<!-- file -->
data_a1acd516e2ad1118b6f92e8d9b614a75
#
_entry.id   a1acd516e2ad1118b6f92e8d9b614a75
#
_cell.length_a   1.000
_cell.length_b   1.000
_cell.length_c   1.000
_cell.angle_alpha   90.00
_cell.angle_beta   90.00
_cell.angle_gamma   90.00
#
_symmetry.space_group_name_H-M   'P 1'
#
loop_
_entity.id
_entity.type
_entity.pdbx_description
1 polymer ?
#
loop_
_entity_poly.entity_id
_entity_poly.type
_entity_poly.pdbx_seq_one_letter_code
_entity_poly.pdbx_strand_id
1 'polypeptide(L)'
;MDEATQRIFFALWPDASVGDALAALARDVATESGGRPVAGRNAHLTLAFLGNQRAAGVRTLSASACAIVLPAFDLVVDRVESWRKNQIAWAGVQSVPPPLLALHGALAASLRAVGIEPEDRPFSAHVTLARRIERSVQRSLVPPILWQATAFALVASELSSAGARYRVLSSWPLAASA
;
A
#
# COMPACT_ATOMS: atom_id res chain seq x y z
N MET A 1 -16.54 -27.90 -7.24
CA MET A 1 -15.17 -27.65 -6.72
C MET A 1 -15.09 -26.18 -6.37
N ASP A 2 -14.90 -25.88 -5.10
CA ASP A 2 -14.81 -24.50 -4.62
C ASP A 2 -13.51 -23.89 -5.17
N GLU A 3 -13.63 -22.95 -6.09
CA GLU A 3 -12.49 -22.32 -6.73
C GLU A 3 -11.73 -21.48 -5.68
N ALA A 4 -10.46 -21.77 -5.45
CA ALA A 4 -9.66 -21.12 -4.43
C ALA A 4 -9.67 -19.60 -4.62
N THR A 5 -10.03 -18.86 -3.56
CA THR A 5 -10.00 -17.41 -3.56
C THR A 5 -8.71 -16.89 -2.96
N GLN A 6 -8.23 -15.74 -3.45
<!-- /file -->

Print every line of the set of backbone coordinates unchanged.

data_a1acd516e2ad1118b6f92e8d9b614a75
#
_entry.id   a1acd516e2ad1118b6f92e8d9b614a75
#
_cell.length_a   1.000
_cell.length_b   1.000
_cell.length_c   1.000
_cell.angle_alpha   90.00
_cell.angle_beta   90.00
_cell.angle_gamma   90.00
#
_symmetry.space_group_name_H-M   'P 1'
#
loop_
_entity.id
_entity.type
_entity.pdbx_description
1 polymer ?
#
loop_
_entity_poly.entity_id
_entity_poly.type
_entity_poly.pdbx_seq_one_letter_code
_entity_poly.pdbx_strand_id
1 'polypeptide(L)'
;MDEATQRIFFALWPDASVGDALAALARDVATESGGRPVAGRNAHLTLAFLGNQRAAGVRTLSASACAIVLPAFDLVVDRVESWRKNQIAWAGVQSVPPPLLALHGALAASLRAVGIEPEDRPFSAHVTLARRIERSVQRSLVPPILWQATAFALVASELSSAGARYRVLSSWPLAASA
;
A
#
# COMPACT_ATOMS: atom_id res chain seq x y z
N MET A 1 -16.54 -27.90 -7.24
CA MET A 1 -15.17 -27.65 -6.72
C MET A 1 -15.09 -26.18 -6.37
N ASP A 2 -14.90 -25.88 -5.10
CA ASP A 2 -14.81 -24.50 -4.62
C ASP A 2 -13.51 -23.89 -5.17
N GLU A 3 -13.63 -22.95 -6.09
CA GLU A 3 -12.49 -22.32 -6.73
C GLU A 3 -11.73 -21.48 -5.68
N ALA A 4 -10.46 -21.77 -5.45
CA ALA A 4 -9.66 -21.12 -4.43
C ALA A 4 -9.67 -19.60 -4.62
N THR A 5 -10.03 -18.86 -3.56
CA THR A 5 -10.00 -17.41 -3.56
C THR A 5 -8.71 -16.89 -2.96
N GLN A 6 -8.23 -15.74 -3.45